Making the switch from solid to liquid nitrogen

It is a tempting scenario – the fertiliser spreader is past its best and the sprayer sits temptingly in the yard.

So why not make the switch to liquid fertiliser and gain increased accuracy in application?

Well it’s not quite as simple as it seems says Rob Starkey, Chafer Machinery’s sales manager.

“On the face of it, using your sprayer to apply liquid fertiliser can be a good idea, but there are several things to consider before ordering a few thousand litres of product,” he explains.

Mr Starkey says that most sprayers on the market are capable of applying liquid fertilisers, although there are several aspects to consider and check on your machine before going ahead.

“Typically, application rates can be up to 1000 litres/ha (405 litres/acre), and higher volumes will mean more time is spent filling the sprayer and forward speeds may have to be reduced considerably to achieve the recommended rate,” he says.

Sprayers with piston diaphragm pumps simply lack pump volume and flow to be able to fill a spray tank quickly – and it’s the same when applying product in the field.

“Sprayers with centrifugal pumps offer much higher performance, and an increased work rate,” he says.

“Our own sprayer range, for example, which has been developed to apply liquid fertiliser, has pump capacities that offer flow rates of 650 litres/min at 10 bar pressure.

“Operators will need to be prepared to reduce forward speeds to be able to apply enough volume, and this means output will be reduced considerably when compared to spraying,” he says.

He also warns that flat fan sprayer nozzles can scorch the crop particularly with liquid nitrogen.

“To reduce the risk of leaf burn, it’s important to equip the sprayer with umbrella jets or dribble bars, that produce a larger droplet and put the liquid where it’s needed rather than wash the crop canopy with a fine mist,” he says.

The firm’s Streambars, for example, simply fit onto a sprayer’s nozzle holder to create a vertical stream of liquid that drops to the ground.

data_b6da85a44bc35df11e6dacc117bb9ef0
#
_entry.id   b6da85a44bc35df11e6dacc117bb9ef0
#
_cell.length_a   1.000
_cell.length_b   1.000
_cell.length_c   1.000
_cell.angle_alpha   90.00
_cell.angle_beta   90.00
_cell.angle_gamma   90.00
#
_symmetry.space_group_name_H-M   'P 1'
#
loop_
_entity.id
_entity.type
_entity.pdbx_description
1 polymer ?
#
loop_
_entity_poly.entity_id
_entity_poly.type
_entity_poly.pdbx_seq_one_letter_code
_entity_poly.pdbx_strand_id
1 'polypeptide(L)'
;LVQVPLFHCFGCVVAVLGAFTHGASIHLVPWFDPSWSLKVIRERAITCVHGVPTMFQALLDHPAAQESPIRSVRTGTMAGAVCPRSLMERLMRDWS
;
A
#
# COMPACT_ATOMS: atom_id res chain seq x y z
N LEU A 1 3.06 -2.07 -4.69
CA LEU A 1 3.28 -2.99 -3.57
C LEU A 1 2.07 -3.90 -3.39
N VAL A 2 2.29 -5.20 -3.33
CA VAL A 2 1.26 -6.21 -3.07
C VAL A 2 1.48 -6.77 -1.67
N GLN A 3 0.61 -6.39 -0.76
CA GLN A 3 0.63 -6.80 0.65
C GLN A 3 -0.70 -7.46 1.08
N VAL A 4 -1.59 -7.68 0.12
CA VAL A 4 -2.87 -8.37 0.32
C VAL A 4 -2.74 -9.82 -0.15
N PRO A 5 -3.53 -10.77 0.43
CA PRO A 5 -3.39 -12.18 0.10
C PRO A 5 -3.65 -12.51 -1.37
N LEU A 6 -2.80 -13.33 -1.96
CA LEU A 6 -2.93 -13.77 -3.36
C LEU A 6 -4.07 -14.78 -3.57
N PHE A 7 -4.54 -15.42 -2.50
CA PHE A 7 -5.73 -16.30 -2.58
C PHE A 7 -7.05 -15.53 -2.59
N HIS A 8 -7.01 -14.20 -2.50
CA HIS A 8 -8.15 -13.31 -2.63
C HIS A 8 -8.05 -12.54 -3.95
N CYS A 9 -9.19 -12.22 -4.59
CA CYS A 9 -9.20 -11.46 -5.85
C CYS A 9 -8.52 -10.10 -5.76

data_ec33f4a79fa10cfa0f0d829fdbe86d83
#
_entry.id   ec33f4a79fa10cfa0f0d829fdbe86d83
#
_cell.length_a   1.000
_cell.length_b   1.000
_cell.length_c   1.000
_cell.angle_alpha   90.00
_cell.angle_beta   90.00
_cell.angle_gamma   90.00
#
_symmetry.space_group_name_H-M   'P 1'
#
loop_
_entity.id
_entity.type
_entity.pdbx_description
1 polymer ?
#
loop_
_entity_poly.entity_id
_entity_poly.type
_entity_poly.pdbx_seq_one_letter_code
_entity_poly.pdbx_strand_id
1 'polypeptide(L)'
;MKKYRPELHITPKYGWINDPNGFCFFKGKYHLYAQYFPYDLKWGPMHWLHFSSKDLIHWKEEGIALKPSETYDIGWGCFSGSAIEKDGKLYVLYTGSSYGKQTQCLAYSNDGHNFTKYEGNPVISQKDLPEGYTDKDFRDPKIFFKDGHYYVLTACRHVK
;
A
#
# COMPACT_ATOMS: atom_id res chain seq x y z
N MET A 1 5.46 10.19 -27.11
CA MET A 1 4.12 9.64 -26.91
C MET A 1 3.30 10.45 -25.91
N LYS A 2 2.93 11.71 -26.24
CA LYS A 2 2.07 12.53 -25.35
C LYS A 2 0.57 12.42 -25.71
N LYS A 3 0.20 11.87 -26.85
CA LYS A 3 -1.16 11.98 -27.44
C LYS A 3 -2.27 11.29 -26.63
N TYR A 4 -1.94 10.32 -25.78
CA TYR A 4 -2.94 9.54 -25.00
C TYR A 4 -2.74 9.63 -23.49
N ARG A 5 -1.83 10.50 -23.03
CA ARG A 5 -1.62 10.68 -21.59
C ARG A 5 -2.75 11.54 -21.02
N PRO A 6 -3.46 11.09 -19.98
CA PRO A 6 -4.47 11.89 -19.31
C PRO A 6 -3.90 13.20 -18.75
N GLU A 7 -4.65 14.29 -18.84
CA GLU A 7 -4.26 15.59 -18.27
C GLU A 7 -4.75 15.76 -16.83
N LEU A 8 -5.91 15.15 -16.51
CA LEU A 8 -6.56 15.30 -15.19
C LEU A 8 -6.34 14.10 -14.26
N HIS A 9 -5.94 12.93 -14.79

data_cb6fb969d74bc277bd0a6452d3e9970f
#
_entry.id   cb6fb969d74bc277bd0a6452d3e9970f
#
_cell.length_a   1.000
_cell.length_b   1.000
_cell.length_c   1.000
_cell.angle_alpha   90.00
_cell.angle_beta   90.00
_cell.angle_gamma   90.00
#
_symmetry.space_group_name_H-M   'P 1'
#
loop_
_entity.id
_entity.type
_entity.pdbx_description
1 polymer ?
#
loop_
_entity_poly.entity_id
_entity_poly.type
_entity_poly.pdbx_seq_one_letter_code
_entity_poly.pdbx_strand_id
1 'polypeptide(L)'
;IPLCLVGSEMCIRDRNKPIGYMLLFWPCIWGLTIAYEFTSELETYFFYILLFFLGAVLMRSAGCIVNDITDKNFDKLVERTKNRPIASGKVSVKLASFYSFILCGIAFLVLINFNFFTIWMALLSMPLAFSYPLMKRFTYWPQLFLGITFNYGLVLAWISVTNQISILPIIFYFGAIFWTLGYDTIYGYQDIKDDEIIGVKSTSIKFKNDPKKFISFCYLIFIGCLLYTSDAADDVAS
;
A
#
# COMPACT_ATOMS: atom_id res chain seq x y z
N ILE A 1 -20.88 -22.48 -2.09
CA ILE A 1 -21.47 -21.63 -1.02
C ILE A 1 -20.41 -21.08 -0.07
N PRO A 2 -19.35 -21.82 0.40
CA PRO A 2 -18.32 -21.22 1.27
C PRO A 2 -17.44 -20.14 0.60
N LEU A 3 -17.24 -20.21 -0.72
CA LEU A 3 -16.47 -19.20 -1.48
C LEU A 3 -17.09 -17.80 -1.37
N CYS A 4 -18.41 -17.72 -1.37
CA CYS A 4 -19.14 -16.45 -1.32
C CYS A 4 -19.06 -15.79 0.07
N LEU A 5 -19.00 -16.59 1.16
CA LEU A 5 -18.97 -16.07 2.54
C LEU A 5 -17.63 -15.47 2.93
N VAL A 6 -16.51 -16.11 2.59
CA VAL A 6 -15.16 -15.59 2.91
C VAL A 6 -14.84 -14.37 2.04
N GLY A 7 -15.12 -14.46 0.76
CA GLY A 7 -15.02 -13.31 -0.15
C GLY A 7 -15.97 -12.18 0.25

Interchangeable, colour-coded restrictors allow flow rates to be adjusted to cover a range of nitrogen applications.

The price of each bar – which carries four outlets and covers a 50cm section of boom – is 5.70.

For those who brave the changes and make the move to liquid, there are considerable benefits to be had.

There are no longer any bulk bag disposal issues, and using a sprayer offers increased accuracy of application over the full working width.

As a result, it is possible to put fertiliser on in much windier conditions than would be possible with a twin disc spreader.

“A sprayer will provide a more consistent pattern over the full working width, which means there’s less risk of striping – unless a nozzle blockage occurs – and so the potential for yield detriment is also removed,” he adds.

Despite the advantages, liquid fertiliser storage remains an issue.

“You have to consider either buying or leasing bulk storage tanks, and of course their strategic location around the farm to solve logistical issues,” he says.

“And these can include easy access for delivery trucks in addition to convenience for refilling the sprayer.”

Perhaps the biggest issue of all, he says, is corrosion.

“Liquid fertiliser is highly corrosive and will eat its way through equipment at a considerable pace,” says Mr Starkey.

“Unless you’ve got stainless steel spray tanks and lines, you need to be prepared to get the power washer out on an almost daily basis.”